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Happy 67th birthday to tennis icon Chrissie Evert!


There had never been anyone quite like her in the sport of tennis and there hasn’t been anyone since.

She’s Chris Evert and today is her 67th birthday. While she’s known these days as a well-respected tennis broadcaster for ESPN, I grew up knowing her as one of the greatest tennis players in the history of the sport.

I was a rabid fan.

During her 1971-89 Hall of fame career, Chrissie won three Wimbledons, seven French Opens (a record), six US Opens (a record), two Australian Opens and 157 tournaments overall.

She most certainly would have won more slams had she played the French Open 1976-78 during her absolute prime but was prevented due to a commitment to Team Tennis. She also did not play the Australian Open from 1975-80 because it was skipped by most top players who didn’t want to travel Down Under during Christmas. The tournament was finally moved to January in 1987. Had Chris played in those majors, I have no doubt she would have just as many or more slams as Serena Williams (23), Steffi Graf (22) and possibly Margaret Court (24).

Chrissie also finished the year ranked number one in the world in seven different seasons, was number two six other times, and made it to at least the semifinals in 52 of the 56 grand slam tournaments she competed in. She won at least one slam title for 13 consecutive years (a record), reached 34 grand slam finals overall (a record), won 125 consecutive matches on clay (a record) and has the highest winning percentage of any player in history.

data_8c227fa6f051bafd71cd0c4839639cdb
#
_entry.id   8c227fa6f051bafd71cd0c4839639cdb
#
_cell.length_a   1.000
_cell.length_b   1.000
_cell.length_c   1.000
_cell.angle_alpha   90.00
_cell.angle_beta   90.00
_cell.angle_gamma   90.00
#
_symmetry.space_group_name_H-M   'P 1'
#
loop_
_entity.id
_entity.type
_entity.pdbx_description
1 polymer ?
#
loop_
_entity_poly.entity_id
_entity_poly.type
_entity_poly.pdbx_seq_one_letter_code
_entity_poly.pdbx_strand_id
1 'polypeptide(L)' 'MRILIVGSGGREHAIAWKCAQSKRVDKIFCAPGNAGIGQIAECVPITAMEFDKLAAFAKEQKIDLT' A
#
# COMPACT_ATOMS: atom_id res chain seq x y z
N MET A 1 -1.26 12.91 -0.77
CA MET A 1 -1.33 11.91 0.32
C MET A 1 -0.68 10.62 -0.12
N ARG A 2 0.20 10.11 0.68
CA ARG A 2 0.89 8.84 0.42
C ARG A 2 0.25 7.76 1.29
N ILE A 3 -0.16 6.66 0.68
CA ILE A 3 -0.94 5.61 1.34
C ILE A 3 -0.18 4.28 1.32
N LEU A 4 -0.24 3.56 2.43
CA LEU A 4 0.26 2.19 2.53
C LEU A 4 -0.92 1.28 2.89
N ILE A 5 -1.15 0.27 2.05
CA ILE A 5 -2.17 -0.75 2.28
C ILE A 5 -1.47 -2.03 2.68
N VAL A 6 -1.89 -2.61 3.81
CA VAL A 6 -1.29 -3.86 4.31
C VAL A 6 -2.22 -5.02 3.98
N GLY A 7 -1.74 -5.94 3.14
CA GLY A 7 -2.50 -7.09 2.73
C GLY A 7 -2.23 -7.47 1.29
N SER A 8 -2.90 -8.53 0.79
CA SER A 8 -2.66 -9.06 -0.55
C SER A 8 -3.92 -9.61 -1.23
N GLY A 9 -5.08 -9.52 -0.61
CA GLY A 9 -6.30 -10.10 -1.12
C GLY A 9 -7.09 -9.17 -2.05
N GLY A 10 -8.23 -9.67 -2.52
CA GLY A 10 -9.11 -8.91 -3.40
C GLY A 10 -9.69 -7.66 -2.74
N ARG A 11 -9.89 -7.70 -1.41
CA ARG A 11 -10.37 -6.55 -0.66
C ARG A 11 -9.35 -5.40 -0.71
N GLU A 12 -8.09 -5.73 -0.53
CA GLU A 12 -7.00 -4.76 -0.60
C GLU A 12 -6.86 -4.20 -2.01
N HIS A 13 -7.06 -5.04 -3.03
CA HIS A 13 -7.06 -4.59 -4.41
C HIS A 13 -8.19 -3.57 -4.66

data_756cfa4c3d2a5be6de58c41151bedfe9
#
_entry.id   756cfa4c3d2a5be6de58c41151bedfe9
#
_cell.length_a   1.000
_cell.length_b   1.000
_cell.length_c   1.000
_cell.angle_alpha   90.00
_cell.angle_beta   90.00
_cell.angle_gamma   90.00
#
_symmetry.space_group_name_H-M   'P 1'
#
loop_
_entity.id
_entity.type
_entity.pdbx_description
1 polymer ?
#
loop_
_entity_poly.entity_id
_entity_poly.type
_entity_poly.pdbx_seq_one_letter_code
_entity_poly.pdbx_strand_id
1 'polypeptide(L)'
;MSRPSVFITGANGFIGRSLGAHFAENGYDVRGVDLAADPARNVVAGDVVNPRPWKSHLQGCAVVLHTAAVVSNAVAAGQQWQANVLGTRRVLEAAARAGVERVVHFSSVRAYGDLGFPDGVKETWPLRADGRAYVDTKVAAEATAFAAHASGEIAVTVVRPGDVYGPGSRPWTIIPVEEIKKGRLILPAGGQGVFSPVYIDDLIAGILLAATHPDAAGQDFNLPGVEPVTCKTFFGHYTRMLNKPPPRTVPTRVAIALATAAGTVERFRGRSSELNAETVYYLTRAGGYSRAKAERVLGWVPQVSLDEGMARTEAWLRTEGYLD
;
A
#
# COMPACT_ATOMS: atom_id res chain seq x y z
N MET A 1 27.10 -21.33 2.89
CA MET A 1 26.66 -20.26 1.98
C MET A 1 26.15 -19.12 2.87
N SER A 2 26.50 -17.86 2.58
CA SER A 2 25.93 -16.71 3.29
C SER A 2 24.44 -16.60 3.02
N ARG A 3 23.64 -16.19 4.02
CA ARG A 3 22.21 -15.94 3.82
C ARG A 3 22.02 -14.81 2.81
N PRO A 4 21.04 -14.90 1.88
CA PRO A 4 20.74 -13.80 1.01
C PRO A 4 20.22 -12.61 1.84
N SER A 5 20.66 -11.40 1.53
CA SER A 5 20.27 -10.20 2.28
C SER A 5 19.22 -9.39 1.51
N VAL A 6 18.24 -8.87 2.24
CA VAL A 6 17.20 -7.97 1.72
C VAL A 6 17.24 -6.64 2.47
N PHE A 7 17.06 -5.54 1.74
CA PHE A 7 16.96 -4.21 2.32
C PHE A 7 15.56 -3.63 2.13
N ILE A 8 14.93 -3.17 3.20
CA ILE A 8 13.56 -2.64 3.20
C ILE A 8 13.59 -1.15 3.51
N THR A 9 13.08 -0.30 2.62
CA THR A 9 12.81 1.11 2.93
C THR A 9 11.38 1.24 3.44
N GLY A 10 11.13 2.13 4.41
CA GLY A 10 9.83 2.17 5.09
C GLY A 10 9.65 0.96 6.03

The Women’s Tennis Association (WTA) dedicated its World No.1 trophy to Chrissie with the official naming of the “Chris Evert WTA World No.1 Trophy.” She became the first ever WTA World No.1 on November 3, 1975 and held onto the top ranking for 260 weeks, the fourth most in history of the WTA. But she had been the dominant player during the 1974 and 75 seasons and no doubt would have racked up at least another 70-75 weeks or more had the current ranking system been established.

I bring that up and the slams not played because Chrissie is always ranked behind Williams, Graf and Navratilova as the GOAT and I think day in and day out, she was the most consistent and most competitive player who ever lived. You had to be having a very good day -possibly your best day – to beat her throughout much of her career.

Asked a few years ago what attributes make her so universally admired, Chrissie replied: “It was very important for me to be a good sport. It’s sport, it wasn’t worth it for me to lose my temper and cause a scene. You’re going to have good days and bad days. Be a good sport on the court, be a good role model for kids and be appreciative of being in this life, not always thinking: ‘What will people give me?’ but: ‘What can I give to others?’”

She heralded the influence of Billie Jean King in driving forward the women’s game to help establish the infrastructure and organisation in place today: “We’ve lived a privileged life by being women tennis players. We’re proud that we’re the No.1 women’s sport in the world. I always say if Billie Jean was a golfer – then it would be No.1. That’s why our sport was elevated.”

I’ll always appreciate and admire the way Chrissie, at the hight of her popularity and as world number one, very publicly supported Billie Jean when she was publicly outed in 1981. She was a staunch ally at a time when it could’ve been risky to her all-American girl next door image and it meant a lot t0 closed gay kids who were afraid we’d never be accepted by society.

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FILE UNDER: Birthdays, Tennis


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